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In the documentary film Brexit, Health and Me,1 the drill rapper Drillminister reflects on accountability for political decisions affecting the health of the UK population and the NHS in England, Scotland, Wales and Northern Ireland. The Drillminister interview is replete with references to legal forms of accountability: criminal processes, including imprisonment, for stealing, fraud and ‘joint enterprise’, as well as investigatory processes designed to promote transparency, such as Royal Commissions. Interviewer: Your song ‘NI Backstop’ for me was a song about educating, but also that encapsulated the arguments so well. What made you want to do that? Drillminister: Because my main ops is government, my main ops is the people that’s putting us down. What I’m saying, in certain lines like, um, ‘Before the referendum, did the average Joe know what Brexit was?’ – before the referendum, not after, where everybody’s saying, ‘Brexit, Brexit, Brexit’, saying the buzzword – did they know what Brexit was? No, they didn’t. They had no clue, otherwise they wouldn’t have been driving around with big buses saying, ‘Yeah, 150 million … [corrects self] 350 million … is going back to the NHS’, which is a lie. Which, right now, why is no one in jail for that? Because if I’m a fraud man, and if some Uncle is coming and saying, ‘Yo, I’m putting blah, blah, blah into your account’ … you’d be like, ‘Yo, Uncle, you’re putting that money in my account, yeah’.

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Author: Rosie Harding

The impact of the COVID-19 pandemic on the UK residential social care sector has been immense and tragic. Elderly, vulnerable and frail individuals living in residential care settings who should have been ‘shielded’ from the virus have died in disproportionate numbers. There are multiple and overlapping reasons for the very high rates of COVID-19 infection and death in residential adult social care settings. Some are immediate policy decisions relating to the management of the pandemic including to discharge older people from NHS hospitals into residential and nursing homes without a negative COVID-19 test result, and to prioritize the supply of (scarce) Personal Protective Equipment (PPE) to NHS providers. Others are endemic to the regulation of residential and nursing care, including the financial models that allow private equity firms to make significant profits while local authority funded placements pay at below cost, family members are required to pay care ‘top-up’ fees, and self-funded residents are expected to cross-subsidize those funded by the state. Low pay and low status for care workers in this impossible financial context then translates into high staff turnover and a reliance on agency care staff (who work for multiple providers). Brexit has compounded this issue, with estimates suggesting there were over 120,000 vacancies in adult social care in late 2019. In this chapter, I will argue that a new model for adult social care, which focuses on fairness rather than profit is the only way to create a stable, safe and sustainable social care sector for the future.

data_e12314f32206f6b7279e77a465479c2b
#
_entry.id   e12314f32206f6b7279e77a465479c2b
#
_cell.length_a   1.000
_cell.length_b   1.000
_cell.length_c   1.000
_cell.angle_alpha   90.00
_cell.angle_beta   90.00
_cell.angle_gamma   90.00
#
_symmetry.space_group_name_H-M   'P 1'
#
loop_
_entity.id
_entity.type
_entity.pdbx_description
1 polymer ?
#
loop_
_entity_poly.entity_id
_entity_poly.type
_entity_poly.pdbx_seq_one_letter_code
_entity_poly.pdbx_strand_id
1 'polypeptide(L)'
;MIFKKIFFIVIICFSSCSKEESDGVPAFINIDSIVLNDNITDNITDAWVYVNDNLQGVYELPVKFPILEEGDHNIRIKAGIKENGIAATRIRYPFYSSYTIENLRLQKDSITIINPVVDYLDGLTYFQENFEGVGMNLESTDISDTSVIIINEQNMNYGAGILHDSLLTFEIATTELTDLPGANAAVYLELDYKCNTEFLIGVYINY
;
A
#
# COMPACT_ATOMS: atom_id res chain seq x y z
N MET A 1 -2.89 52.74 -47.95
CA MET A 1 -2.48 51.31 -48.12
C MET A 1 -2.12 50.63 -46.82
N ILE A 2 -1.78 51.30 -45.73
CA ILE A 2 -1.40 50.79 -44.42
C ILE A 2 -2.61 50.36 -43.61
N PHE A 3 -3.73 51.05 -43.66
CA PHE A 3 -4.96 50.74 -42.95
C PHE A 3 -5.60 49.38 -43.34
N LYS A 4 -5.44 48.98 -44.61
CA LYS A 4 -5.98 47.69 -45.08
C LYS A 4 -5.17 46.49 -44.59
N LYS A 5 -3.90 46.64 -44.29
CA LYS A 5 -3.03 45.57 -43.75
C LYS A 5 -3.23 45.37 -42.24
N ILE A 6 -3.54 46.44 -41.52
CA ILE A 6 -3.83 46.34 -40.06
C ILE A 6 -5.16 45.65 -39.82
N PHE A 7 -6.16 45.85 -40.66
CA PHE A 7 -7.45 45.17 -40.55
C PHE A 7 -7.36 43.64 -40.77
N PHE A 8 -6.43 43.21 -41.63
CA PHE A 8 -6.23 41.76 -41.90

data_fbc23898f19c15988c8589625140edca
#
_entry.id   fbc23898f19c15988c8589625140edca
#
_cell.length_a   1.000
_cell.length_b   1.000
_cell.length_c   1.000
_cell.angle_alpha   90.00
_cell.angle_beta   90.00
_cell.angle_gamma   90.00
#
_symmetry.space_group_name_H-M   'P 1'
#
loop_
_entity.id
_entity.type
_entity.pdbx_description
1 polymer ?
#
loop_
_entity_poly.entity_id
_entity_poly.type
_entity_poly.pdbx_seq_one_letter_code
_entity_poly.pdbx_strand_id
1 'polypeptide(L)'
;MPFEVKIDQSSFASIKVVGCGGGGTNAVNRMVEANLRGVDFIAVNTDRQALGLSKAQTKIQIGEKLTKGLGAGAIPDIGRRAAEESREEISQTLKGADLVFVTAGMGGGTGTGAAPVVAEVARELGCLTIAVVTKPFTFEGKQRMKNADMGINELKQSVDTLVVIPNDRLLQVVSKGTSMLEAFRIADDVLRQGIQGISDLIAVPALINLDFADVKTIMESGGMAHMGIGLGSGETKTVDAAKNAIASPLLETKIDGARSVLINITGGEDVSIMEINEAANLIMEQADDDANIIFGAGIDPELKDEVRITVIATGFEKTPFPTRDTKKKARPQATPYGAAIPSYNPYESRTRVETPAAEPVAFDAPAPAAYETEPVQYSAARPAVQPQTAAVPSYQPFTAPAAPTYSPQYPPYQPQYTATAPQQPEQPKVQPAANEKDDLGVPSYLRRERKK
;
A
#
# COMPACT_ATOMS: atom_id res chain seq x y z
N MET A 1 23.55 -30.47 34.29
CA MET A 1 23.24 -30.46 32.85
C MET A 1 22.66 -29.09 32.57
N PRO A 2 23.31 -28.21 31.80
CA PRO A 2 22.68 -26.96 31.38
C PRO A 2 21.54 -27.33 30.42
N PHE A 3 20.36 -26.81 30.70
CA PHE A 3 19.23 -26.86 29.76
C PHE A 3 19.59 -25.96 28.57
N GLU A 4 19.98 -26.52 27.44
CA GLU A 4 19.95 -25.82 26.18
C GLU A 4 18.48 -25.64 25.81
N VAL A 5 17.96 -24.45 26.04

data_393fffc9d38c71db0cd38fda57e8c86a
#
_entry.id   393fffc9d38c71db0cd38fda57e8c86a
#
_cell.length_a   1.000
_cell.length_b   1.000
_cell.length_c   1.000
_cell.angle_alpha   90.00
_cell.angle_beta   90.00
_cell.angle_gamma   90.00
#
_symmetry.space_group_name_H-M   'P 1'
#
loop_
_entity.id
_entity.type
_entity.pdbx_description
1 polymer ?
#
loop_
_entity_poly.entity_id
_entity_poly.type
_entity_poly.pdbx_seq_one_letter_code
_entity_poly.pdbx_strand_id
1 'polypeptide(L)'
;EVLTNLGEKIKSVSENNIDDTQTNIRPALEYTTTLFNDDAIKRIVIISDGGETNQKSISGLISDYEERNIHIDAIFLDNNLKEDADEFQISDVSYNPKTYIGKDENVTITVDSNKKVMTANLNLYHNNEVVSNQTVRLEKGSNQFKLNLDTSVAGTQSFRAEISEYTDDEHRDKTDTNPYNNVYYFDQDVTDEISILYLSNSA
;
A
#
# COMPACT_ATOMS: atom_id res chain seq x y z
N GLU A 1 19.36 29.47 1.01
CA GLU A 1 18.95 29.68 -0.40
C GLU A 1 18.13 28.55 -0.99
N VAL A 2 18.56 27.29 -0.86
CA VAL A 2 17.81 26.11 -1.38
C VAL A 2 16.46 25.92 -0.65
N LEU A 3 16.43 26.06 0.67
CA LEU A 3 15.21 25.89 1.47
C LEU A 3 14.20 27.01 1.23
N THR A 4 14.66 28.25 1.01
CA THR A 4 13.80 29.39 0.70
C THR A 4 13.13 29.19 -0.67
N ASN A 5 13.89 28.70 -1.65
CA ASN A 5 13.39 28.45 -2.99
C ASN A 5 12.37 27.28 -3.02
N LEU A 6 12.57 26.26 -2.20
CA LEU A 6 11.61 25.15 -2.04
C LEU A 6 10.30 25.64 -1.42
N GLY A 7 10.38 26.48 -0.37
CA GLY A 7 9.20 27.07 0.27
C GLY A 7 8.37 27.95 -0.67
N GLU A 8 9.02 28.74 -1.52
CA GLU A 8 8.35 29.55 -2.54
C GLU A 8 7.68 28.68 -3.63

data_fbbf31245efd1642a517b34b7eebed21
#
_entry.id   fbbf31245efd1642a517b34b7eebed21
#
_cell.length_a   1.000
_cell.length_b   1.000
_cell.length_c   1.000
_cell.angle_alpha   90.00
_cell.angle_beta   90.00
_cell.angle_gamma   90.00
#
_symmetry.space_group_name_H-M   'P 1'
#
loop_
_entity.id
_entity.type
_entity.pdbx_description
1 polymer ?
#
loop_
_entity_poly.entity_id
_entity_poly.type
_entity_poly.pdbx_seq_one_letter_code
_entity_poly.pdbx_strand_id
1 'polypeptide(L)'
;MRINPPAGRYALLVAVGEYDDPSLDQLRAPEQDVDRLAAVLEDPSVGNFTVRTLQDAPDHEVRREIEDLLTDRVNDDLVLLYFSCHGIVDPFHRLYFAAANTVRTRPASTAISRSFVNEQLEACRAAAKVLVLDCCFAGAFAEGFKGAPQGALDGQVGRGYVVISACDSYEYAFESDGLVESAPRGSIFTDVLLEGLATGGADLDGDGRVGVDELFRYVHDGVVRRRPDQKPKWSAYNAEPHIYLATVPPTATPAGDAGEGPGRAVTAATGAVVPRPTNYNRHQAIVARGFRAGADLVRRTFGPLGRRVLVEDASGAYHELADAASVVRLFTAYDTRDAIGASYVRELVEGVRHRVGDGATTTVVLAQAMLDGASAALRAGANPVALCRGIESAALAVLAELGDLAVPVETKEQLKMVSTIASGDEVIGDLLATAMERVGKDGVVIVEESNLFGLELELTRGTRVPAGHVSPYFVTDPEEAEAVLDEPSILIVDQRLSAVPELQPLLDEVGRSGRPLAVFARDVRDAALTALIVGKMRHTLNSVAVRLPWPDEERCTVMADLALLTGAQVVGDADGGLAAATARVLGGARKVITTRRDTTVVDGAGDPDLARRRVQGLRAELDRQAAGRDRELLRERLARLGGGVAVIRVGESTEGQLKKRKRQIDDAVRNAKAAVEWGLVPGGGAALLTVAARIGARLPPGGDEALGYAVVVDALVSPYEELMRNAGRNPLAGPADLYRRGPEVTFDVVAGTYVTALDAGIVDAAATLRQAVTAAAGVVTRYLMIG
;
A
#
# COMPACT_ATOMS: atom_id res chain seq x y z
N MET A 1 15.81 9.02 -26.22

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One of the notorious failings of the UK government in its reaction to the first wave of the COVID-19 pandemic was its inability to ensure that the health and social care frontline had proper and undisrupted access to essential personal protective equipment (PPE), such as masks, gowns and gloves. The story of the failings leading to the PPE fiasco runs largely in parallel to the also failed attempt at boosting the availability of ventilators through the ‘Ventilator Challenge’, and the not more successful subsequent ‘Test and Trace’ programme, including its doubling down in ‘Operation Moonshot’ – which, at the time of writing, has been assessed to be having a marginal impact on the prevention and management of the second wave.

These stories offer a cautionary tale for the future management of extremely urgent public procurement, which will become ever more important given the serious risks of social and ecological breakdown derived from climate change. These stories show the very significant problems that result from having a public sector with insufficient procurement capability, an inadequate procurement strategy and (perhaps more importantly) a very weak procurement governance system largely incapable of ensuring the accountability for outsourced tasks in the public interest (Boeger and Sanchez-Graells, 2019). Perhaps even worse, these stories are not news at all, and the underlying problems not only concern extremely urgent procurement, but also complex procurement projects, as the second phase of the Grenfell Tower Disaster Inquiry is further evidencing.